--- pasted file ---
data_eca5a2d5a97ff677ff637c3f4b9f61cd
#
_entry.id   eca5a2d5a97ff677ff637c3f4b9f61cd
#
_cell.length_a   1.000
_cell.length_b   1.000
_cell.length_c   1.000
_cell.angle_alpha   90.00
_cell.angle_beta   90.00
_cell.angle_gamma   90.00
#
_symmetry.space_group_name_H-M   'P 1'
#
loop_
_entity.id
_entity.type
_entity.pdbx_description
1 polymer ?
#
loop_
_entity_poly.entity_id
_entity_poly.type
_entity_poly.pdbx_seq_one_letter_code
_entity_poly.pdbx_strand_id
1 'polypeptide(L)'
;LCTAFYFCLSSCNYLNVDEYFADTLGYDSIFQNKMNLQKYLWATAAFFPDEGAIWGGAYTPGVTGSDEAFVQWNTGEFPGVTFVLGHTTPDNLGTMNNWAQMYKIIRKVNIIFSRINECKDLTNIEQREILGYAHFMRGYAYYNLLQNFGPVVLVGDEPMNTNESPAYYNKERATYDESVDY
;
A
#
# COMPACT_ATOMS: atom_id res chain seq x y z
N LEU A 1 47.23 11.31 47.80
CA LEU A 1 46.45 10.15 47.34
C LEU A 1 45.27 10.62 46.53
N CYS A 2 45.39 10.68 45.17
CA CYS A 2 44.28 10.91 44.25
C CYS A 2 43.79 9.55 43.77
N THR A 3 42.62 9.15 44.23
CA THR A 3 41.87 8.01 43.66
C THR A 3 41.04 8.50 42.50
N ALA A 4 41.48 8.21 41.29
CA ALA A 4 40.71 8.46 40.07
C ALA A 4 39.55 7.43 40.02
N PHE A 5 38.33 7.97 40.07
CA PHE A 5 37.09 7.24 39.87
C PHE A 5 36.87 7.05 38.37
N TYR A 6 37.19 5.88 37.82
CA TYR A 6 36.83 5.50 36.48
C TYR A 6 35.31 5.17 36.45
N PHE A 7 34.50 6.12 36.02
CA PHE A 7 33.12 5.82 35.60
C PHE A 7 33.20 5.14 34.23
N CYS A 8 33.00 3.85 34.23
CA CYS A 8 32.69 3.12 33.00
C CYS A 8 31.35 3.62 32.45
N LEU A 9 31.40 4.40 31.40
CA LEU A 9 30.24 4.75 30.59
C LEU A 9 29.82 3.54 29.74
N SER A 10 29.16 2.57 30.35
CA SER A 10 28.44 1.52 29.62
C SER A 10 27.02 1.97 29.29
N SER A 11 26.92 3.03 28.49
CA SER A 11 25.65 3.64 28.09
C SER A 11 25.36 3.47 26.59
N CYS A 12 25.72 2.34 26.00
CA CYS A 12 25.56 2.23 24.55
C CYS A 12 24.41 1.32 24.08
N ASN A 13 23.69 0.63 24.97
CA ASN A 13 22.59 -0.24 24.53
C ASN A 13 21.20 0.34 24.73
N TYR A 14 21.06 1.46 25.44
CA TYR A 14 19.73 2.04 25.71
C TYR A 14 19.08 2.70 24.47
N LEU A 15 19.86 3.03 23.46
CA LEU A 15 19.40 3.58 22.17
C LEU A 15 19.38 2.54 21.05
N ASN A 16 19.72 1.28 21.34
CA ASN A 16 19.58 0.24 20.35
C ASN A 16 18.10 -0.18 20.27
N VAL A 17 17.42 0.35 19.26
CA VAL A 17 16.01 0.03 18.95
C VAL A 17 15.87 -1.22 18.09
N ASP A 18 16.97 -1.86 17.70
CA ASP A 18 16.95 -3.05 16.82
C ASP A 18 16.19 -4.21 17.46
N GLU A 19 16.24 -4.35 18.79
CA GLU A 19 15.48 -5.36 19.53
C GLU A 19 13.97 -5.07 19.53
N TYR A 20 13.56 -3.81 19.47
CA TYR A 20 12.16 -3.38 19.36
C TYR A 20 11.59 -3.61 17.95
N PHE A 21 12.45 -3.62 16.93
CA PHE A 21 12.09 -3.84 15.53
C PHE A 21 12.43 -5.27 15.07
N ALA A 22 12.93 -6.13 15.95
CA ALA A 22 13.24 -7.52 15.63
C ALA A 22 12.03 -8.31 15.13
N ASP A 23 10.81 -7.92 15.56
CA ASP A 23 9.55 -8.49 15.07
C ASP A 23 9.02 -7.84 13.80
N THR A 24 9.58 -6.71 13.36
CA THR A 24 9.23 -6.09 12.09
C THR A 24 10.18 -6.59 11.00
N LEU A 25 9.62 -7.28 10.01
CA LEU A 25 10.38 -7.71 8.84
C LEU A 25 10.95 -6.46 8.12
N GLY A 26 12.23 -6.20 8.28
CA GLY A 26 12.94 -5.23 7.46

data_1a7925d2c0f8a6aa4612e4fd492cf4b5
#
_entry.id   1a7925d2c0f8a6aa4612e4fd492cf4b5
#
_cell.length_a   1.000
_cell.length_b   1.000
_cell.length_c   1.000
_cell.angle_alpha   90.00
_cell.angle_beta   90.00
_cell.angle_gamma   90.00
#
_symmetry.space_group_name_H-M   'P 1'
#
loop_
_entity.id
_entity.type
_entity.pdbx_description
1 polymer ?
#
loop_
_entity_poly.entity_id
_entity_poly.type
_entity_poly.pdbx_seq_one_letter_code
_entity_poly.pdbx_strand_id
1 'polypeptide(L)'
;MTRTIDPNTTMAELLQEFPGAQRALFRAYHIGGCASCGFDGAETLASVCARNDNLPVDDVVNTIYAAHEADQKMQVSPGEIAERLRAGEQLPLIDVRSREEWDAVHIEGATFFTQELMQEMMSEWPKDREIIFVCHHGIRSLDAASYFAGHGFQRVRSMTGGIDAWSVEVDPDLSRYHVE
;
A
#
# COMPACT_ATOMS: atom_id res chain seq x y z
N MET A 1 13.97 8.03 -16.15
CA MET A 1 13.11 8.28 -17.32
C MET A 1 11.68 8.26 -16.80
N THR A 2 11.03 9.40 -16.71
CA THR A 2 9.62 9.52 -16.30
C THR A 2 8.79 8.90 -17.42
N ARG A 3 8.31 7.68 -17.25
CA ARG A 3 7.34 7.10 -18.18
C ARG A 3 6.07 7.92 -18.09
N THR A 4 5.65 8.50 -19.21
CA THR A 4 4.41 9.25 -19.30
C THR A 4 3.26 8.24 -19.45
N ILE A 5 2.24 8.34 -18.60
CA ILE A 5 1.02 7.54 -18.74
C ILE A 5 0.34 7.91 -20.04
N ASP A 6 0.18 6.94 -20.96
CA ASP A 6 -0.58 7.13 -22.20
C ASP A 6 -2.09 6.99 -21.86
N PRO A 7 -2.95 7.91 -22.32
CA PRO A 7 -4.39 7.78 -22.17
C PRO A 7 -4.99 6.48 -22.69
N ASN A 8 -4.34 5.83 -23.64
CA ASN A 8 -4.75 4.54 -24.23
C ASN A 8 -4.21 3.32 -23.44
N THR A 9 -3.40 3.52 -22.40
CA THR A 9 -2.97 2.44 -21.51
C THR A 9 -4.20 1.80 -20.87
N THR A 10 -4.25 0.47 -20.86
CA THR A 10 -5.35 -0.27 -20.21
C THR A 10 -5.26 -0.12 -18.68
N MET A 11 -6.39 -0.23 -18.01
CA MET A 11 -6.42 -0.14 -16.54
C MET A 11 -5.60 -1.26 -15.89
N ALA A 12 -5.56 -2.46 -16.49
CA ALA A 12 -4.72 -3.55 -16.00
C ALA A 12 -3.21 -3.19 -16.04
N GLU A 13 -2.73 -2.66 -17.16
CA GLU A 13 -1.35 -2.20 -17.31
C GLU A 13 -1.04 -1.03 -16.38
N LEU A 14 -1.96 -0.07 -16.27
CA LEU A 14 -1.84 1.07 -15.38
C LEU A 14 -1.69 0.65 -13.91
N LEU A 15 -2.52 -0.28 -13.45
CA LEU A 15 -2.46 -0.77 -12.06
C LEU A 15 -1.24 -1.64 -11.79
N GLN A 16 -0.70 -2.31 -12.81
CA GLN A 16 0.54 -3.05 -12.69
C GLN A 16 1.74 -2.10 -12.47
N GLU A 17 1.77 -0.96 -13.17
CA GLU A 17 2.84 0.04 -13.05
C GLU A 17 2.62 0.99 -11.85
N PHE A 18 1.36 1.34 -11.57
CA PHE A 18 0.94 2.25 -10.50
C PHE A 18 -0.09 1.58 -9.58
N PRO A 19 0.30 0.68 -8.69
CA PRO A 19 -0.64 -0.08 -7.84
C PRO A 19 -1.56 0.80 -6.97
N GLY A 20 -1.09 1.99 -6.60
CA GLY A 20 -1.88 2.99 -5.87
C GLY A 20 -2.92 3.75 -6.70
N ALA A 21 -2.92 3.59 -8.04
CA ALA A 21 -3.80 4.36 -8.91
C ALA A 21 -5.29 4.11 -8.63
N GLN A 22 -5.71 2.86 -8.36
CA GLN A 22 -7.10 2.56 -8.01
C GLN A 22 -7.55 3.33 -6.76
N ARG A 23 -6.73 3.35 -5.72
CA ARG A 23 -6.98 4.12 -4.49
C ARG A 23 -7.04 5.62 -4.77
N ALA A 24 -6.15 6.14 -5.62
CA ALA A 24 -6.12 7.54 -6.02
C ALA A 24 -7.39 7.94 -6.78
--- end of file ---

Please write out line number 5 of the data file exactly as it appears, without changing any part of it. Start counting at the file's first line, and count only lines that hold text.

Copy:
_cell.length_a   1.000